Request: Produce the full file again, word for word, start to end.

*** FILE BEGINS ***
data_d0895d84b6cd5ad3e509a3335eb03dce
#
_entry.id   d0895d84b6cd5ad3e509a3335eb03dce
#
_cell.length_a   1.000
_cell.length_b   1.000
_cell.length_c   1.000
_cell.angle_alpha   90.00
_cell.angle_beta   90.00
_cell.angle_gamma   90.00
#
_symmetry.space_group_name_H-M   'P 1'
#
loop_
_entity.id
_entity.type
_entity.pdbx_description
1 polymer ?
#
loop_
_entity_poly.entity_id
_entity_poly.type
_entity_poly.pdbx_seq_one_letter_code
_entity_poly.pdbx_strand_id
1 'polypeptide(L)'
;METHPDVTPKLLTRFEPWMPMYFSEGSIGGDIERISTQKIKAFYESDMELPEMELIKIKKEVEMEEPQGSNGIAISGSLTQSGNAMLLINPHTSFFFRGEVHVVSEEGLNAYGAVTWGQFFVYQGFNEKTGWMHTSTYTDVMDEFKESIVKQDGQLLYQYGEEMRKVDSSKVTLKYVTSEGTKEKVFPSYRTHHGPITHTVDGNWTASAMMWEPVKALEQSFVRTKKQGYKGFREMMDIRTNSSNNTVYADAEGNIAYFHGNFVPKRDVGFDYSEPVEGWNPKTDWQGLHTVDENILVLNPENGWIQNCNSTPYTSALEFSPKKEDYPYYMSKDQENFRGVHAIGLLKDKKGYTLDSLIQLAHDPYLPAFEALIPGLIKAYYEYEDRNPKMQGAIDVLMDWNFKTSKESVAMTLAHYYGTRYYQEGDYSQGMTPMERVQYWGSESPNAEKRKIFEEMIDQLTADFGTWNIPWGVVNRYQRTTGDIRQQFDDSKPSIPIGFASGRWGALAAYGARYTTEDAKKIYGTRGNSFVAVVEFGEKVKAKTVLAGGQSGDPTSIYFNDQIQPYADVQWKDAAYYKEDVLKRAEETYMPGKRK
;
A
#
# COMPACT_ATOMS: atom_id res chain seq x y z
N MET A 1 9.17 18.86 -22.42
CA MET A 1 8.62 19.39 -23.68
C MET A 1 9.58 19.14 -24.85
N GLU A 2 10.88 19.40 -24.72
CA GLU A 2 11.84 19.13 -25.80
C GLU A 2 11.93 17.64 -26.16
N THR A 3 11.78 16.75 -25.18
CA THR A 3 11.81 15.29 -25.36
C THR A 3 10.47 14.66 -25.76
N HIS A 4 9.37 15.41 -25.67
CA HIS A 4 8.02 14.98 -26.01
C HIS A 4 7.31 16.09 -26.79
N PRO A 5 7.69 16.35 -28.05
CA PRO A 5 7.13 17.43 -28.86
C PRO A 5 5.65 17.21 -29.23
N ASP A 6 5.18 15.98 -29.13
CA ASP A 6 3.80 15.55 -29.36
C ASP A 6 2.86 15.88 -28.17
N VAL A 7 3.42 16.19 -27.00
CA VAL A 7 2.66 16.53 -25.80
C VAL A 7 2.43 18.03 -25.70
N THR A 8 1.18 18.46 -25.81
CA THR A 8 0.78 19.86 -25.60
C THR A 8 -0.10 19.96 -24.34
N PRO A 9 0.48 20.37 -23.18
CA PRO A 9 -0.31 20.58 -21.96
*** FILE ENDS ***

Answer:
data_d0895d84b6cd5ad3e509a3335eb03dce
#
_entry.id   d0895d84b6cd5ad3e509a3335eb03dce
#
_cell.length_a   1.000
_cell.length_b   1.000
_cell.length_c   1.000
_cell.angle_alpha   90.00
_cell.angle_beta   90.00
_cell.angle_gamma   90.00
#
_symmetry.space_group_name_H-M   'P 1'
#
loop_
_entity.id
_entity.type
_entity.pdbx_description
1 polymer ?
#
loop_
_entity_poly.entity_id
_entity_poly.type
_entity_poly.pdbx_seq_one_letter_code
_entity_poly.pdbx_strand_id
1 'polypeptide(L)'
;METHPDVTPKLLTRFEPWMPMYFSEGSIGGDIERISTQKIKAFYESDMELPEMELIKIKKEVEMEEPQGSNGIAISGSLTQSGNAMLLINPHTSFFFRGEVHVVSEEGLNAYGAVTWGQFFVYQGFNEKTGWMHTSTYTDVMDEFKESIVKQDGQLLYQYGEEMRKVDSSKVTLKYVTSEGTKEKVFPSYRTHHGPITHTVDGNWTASAMMWEPVKALEQSFVRTKKQGYKGFREMMDIRTNSSNNTVYADAEGNIAYFHGNFVPKRDVGFDYSEPVEGWNPKTDWQGLHTVDENILVLNPENGWIQNCNSTPYTSALEFSPKKEDYPYYMSKDQENFRGVHAIGLLKDKKGYTLDSLIQLAHDPYLPAFEALIPGLIKAYYEYEDRNPKMQGAIDVLMDWNFKTSKESVAMTLAHYYGTRYYQEGDYSQGMTPMERVQYWGSESPNAEKRKIFEEMIDQLTADFGTWNIPWGVVNRYQRTTGDIRQQFDDSKPSIPIGFASGRWGALAAYGARYTTEDAKKIYGTRGNSFVAVVEFGEKVKAKTVLAGGQSGDPTSIYFNDQIQPYADVQWKDAAYYKEDVLKRAEETYMPGKRK
;
A
#
# COMPACT_ATOMS: atom_id res chain seq x y z
N MET A 1 9.17 18.86 -22.42
CA MET A 1 8.62 19.39 -23.68
C MET A 1 9.58 19.14 -24.85
N GLU A 2 10.88 19.40 -24.72
CA GLU A 2 11.84 19.13 -25.80
C GLU A 2 11.93 17.64 -26.16
N THR A 3 11.78 16.75 -25.18
CA THR A 3 11.81 15.29 -25.36
C THR A 3 10.47 14.66 -25.76
N HIS A 4 9.37 15.41 -25.67
CA HIS A 4 8.02 14.98 -26.01
C HIS A 4 7.31 16.09 -26.79
N PRO A 5 7.69 16.35 -28.05
CA PRO A 5 7.13 17.43 -28.86
C PRO A 5 5.65 17.21 -29.23
N ASP A 6 5.18 15.98 -29.13
CA ASP A 6 3.80 15.55 -29.36
C ASP A 6 2.86 15.88 -28.17
N VAL A 7 3.42 16.19 -27.00
CA VAL A 7 2.66 16.53 -25.80
C VAL A 7 2.43 18.03 -25.70
N THR A 8 1.18 18.46 -25.81
CA THR A 8 0.78 19.86 -25.60
C THR A 8 -0.10 19.96 -24.34
N PRO A 9 0.48 20.37 -23.18
CA PRO A 9 -0.31 20.58 -21.96